Risk-based surveillance and testing defines government policy on bovine tuberculosis

Submitting Institution

University of Glasgow

Unit of Assessment

Agriculture, Veterinary and Food Science

Summary Impact Type


Research Subject Area(s)

Agricultural and Veterinary Sciences: Animal Production, Veterinary Sciences
Medical and Health Sciences: Public Health and Health Services

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Summary of the impact

A University of Glasgow bovine tuberculosis (bTB) surveillance model was fundamental to new Scottish Government policy on bTB testing. Implemented on 1st January 2012, the policy change used the Glasgow model to indicate which cattle herds can be exempt from routine testing while still maintaining Scotland's Officially bTB Free status. In 2012 this translated to exemption of more than 30% of Scottish herds from routine testing, with an associated government saving of £150,000. The revised policy also provided savings to the Scottish farming industry in the region of £100,000 (2012) and limited the risks of bTB testing to farmers, veterinarians and cattle. The rapid success of the ground-breaking Scottish research-led bTB policy development has been highlighted by the Civil Service as best practice and has been presented to numerous policy audiences including the European Commission, providing the opportunity to transform industry practices and livestock surveillance policy across the UK and beyond.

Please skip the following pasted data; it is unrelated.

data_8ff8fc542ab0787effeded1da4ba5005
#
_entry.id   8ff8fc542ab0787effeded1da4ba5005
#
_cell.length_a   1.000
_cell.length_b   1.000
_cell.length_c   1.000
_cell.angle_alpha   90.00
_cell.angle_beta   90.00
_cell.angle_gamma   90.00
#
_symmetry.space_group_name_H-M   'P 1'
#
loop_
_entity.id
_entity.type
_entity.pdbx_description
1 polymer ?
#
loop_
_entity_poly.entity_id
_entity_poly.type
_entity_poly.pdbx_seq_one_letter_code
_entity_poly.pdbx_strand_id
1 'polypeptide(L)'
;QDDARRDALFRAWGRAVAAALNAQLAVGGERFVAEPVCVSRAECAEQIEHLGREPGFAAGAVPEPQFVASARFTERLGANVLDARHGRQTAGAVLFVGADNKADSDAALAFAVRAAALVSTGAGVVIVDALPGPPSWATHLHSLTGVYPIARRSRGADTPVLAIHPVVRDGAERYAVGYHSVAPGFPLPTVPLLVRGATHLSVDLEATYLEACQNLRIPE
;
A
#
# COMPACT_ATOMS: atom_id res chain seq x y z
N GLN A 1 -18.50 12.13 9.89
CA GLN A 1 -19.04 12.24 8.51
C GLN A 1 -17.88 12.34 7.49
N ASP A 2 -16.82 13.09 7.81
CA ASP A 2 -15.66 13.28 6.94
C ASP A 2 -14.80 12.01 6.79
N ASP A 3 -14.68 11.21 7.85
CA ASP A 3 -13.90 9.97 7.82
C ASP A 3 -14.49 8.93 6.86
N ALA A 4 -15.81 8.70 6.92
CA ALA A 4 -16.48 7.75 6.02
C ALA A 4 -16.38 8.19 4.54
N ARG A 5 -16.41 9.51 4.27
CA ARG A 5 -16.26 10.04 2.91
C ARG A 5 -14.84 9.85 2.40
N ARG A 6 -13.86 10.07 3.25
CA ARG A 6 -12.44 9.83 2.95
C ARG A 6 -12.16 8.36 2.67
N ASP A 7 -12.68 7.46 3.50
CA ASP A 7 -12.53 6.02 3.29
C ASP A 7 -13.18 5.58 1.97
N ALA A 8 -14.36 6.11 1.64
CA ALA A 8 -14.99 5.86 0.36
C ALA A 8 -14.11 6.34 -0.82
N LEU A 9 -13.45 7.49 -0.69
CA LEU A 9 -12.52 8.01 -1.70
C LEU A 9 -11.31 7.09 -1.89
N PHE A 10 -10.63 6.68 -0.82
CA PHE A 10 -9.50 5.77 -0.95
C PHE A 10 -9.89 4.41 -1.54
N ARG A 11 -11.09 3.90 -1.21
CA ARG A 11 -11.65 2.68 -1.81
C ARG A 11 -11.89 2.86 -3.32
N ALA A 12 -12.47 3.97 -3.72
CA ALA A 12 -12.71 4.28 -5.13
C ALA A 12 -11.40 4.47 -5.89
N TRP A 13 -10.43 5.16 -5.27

Underpinning research

Bovine TB surveillance